Notes on Contributors

in Maroon Cosmopolitics

Richard Price

is an American anthropologist who has taught at Yale, at Johns Hopkins, where he was founding chair of the Department of Anthropology, and at William & Mary, as well as at the Federal University of Bahia and several universities in Paris. He is the author, co-author, or editor of twenty-two books, many of which have won international prizes. A number have focused on Suriname and Guyane, such as The Guiana Maroons, First-Time, To Slay the Hydra, Alabi’s World, Stedman’s Surinam, Maroon Arts, Two Evenings in Saramaka, On the Mall, Les Marrons, Equatoria, The Root of Roots, and Travels with Tooy: History, Memory, and the African American Imagination. Several address other aspects of the African Diaspora, such as The Birth of African-American Culture, Maroon Societies: Rebel Slave Communities in the Americas and Romare Bearden: The Caribbean Dimension. Together with Sally Price, he has also written a novel about art forgery in Guyane, Enigma Variations. Recently, he has been involved in human rights work on behalf of the Saamaka People—see Rainforest Warriors: Human Rights on Trial and a just-published Saamakatongo version of First-Time called Fesiten. In addition to a book and several articles translated into Portuguese, he has had books translated into Dutch, French, German, and Spanish. With strong ties to the Netherlands, he serves as a book review editor for the New West Indian Guide (published in Leiden) and is an Honorary Member of the Royal Netherlands Institute of Southeast Asian and Caribbean Studies. For more details, see www.richandsally.net.

H.U.E. Thoden van Velzen

studied anthropology at the University of Amsterdam. In 1961-1962 he, and his wife Wilhelmina van Wetering, conducted fieldwork in Ndyuka Maroon villages along the Tapanahoni River. From 1966 to 1969 he was part of a research team of the Africa Studies Centre (Leyden) working in Tanzania. Between 1971 and 1991 he held the chair of cultural anthropology at the University of Utrecht. From 1991 to 1999 he was a professor of cultural anthropology at the Amsterdam School for Social Science Research. From 1991 to the present he is a member of the Royal Academy of Sciences of The Netherlands. Among his main works are The Great Father and the Danger (1988), In the Shadow of the Oracle (2004), Een Zwarte Vrijstaat in Suriname: De Okaanse Samenleving in de 19e en 20e Eeuw (2013) and Een Zwarte Vrijstaat in Suriname: De Okaanse Samenleving in de 18e Eeuw (2011), the first three of those with Wilhelmina van Wetering.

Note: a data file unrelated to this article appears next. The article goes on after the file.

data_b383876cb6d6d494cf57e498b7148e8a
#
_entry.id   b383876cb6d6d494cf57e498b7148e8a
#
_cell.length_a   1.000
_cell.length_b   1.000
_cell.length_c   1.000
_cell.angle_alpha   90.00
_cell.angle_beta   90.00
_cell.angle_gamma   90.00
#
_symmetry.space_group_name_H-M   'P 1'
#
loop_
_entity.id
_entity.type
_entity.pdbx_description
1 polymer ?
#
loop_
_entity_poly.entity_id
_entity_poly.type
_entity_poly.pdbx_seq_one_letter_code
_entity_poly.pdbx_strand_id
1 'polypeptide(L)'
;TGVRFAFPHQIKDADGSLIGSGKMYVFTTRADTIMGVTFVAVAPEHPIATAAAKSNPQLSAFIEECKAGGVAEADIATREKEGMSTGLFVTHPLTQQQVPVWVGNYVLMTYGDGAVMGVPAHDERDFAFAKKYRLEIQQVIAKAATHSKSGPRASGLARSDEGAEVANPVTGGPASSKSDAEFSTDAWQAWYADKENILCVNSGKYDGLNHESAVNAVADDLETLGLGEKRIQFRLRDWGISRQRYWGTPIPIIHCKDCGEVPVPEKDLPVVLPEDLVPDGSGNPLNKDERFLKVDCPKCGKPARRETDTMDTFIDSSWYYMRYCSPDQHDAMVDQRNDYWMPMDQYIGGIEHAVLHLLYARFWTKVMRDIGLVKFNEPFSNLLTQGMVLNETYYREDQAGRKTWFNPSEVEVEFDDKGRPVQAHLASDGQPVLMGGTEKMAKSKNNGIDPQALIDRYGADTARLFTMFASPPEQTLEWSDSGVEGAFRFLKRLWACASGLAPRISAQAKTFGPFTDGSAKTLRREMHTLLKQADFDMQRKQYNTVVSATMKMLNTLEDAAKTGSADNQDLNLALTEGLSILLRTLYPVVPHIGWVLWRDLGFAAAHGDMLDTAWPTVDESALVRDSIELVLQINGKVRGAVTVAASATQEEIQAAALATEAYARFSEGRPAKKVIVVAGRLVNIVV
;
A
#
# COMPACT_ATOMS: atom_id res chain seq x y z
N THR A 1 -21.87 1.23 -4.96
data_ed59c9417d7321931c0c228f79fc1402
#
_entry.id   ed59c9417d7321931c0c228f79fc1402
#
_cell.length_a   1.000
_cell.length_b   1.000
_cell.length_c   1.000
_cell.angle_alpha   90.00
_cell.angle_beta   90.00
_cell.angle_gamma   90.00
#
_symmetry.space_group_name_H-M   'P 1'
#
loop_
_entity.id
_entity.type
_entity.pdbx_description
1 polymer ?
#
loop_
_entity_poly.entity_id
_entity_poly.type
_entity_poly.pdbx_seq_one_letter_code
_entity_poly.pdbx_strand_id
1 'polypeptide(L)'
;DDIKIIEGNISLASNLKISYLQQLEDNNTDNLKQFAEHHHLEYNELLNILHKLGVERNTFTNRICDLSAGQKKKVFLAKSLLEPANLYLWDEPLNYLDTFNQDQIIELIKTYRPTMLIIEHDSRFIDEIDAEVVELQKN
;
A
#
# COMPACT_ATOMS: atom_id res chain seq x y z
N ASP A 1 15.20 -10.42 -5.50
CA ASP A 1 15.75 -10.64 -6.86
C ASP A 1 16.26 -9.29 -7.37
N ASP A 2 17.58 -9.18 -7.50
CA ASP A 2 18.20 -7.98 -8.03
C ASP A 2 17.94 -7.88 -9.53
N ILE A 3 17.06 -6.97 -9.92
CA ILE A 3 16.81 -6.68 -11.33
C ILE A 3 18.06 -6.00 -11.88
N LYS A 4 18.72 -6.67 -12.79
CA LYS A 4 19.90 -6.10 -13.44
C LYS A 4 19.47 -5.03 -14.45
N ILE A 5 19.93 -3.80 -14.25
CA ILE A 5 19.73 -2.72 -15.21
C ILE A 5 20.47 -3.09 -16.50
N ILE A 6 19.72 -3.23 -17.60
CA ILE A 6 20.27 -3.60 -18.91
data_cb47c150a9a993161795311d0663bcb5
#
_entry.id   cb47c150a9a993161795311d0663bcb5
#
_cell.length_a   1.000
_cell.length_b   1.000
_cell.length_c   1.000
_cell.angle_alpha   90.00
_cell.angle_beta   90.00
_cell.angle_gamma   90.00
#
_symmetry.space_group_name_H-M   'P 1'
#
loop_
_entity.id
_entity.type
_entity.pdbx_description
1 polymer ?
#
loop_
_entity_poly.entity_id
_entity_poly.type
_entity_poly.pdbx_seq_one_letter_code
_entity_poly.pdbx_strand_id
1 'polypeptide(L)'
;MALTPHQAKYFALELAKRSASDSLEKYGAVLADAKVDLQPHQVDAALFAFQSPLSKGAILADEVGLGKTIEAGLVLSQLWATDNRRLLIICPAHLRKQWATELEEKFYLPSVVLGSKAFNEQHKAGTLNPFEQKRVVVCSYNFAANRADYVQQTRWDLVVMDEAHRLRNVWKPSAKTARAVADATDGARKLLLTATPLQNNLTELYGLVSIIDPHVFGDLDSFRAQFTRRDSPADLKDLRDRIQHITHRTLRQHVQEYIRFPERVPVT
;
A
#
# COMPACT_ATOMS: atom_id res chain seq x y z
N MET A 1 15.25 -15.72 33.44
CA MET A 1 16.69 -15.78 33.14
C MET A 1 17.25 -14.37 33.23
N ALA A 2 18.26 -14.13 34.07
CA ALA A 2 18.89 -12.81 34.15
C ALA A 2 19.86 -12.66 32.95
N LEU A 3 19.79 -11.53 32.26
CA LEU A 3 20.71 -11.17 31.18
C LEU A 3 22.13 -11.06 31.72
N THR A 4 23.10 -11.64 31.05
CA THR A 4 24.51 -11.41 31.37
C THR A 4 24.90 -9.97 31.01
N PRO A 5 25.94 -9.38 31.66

Bettina Migge

is Professor of Linguistics at University College Dublin, Dublin Ireland where she teaches modules on various aspects of language in its social context and language contact. She is also member of the Humanities Institute of Ireland and chercheur-enseignant of the French Research Group SeDyL/celia-cnrs (UMR8133). Her research focuses on issues of language variation and change and the role of language contact in language variation. Most recently she has been engaged in research projects and published on the role of contact-induced variation in language documentation and the negotiation of social identities through language in French Guiana and Suriname. Her other research interests are migration and language in Ireland, language and education and historical language contact. Empirically, her work focuses on the creole languages of Suriname and French Guiana, the Gbe languages (Benin, Togo) and varieties of English worldwide. Besides numerous publications on historical, descriptive and sociolinguistic aspects of Maroon languages, she published with Isabelle Léglise Exploring Language in a Multilingual Context (2013).

Jean Moomou

is a Ph.D. in history and civilization at the École des Hautes Études en Sciences. He is lecturer at the Université des Antilles (dplsh de Saint-Claude en Guadeloupe). He is author of Le monde des Marrons du Maroni en Guyane 1772-1860 (2004), Les marrons Boni de Guyane (2013), and Le monde des Marrons du Maroni en Guyane (editor, 2004), and editor (with APFOM) of Sociétés marronnes des Amériques, Actes du colloque, Saint-Laurent-du-Maroni, Guyane (2015).

Diane Vernon

has a PhD. in the École des Hautes Etudes en Sciences Sociales and has worked for decades in the Franck Joly Hospital Center of Western Guiana, where she combined medical work with anthropological research. She has published Money Magic in A Modernizing Maroon Society (1985) and La Représentation du Corps chez les Noirs Marrons Ndjuka (1992) and a number of articles. Currently she educates inter-cultural staffs in the same hospital twice a year, teaches cultural mediation courses in French Guiana and works on the material about the maroons gathered in the last thirty years.

Clémence Léobal

is a post-doctoral Fellow at the Ecole des Hautes Etudes en Sciences Sociales in Paris (Labex Tepsis). She defended her PhD thesis at the University Paris Descartes in 2017, entitled: ‘Osu’, ‘shacks’ and ‘projects’. Redrawing the boundaries of the city in Soolan (Saint-Laurent-du-Maroni, French Guiana). She has recently published: “La blancheur bakaa, une majorité bien spécifique : race, classe et ethnicité dans les situations de démolition à Saint-Laurent-du-Maroni, Guyane”, Asylon(s).Digitales 15.

Stuart Strange

has a Ph.D. in Anthropology at the University of Michigan. His research focuses on the semiotic comparison of Ndyuka and Indo-Surinamese Guyanese ritual, focusing particularly on divination, oratory and materiality. He engages interactional analysis to explore how forms of speech performance are generative of categories of sociality—particularly kinship, ethnicity, labor and gender. His work seeks to understand how spirit possession has been a key technology for elaborating alternative ethical/cosmological worlds in the post-slavery/indenture Guianas.

Rogério Brittes W. Pires